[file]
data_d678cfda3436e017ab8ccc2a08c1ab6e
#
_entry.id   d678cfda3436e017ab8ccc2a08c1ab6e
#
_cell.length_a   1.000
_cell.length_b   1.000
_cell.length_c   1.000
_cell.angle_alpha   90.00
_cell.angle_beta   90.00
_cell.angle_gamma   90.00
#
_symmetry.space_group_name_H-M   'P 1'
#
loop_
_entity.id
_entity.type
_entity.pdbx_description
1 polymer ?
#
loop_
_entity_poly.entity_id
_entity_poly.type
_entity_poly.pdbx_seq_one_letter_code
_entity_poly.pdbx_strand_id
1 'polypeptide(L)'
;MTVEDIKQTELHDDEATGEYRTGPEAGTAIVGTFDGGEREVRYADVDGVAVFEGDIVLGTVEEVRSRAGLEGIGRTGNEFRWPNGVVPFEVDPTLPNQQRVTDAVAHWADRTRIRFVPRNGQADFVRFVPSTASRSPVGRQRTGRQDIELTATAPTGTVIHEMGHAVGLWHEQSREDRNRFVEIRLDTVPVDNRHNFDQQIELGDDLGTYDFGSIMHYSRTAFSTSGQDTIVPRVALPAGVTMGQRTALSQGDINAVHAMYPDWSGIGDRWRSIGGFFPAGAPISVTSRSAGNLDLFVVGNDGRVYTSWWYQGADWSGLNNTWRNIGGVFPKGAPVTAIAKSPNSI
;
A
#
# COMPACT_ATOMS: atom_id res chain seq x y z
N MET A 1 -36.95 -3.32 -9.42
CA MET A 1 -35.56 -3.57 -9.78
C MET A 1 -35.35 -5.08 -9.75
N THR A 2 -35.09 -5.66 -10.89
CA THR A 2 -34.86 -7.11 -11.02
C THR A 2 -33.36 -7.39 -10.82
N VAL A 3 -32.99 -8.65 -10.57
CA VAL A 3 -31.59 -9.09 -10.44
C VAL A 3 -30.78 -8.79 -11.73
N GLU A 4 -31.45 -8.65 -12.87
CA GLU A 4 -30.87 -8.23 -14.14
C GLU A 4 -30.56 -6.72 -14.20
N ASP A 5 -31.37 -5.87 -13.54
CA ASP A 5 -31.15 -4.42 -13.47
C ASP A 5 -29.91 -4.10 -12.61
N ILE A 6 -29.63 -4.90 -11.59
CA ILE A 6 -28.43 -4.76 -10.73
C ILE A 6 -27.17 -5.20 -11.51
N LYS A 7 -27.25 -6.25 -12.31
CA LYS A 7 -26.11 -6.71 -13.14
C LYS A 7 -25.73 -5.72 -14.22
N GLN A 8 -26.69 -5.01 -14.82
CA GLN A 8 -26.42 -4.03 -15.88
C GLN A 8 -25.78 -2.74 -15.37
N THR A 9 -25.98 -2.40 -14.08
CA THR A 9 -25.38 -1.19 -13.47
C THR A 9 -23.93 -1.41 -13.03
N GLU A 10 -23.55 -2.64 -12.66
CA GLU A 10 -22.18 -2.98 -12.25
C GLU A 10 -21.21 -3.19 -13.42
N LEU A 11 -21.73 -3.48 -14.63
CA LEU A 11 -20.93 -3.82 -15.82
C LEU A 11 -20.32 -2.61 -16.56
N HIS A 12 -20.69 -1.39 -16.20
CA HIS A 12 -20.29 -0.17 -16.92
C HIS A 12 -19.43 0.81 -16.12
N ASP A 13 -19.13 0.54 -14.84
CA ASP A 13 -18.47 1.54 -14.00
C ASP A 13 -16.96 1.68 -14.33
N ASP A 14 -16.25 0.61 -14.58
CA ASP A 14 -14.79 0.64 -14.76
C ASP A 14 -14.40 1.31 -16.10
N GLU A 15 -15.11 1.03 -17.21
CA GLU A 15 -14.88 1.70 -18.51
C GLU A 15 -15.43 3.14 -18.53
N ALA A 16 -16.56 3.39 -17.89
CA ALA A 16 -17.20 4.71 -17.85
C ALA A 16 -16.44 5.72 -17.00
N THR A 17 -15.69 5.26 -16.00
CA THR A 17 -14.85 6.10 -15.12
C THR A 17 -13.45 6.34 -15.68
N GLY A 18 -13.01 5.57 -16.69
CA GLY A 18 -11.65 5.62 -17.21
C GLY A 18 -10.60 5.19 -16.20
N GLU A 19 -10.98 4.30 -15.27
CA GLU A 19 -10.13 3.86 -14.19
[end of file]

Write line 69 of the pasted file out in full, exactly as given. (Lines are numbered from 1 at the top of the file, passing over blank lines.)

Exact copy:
C ASP A 13 -16.96 1.68 -14.33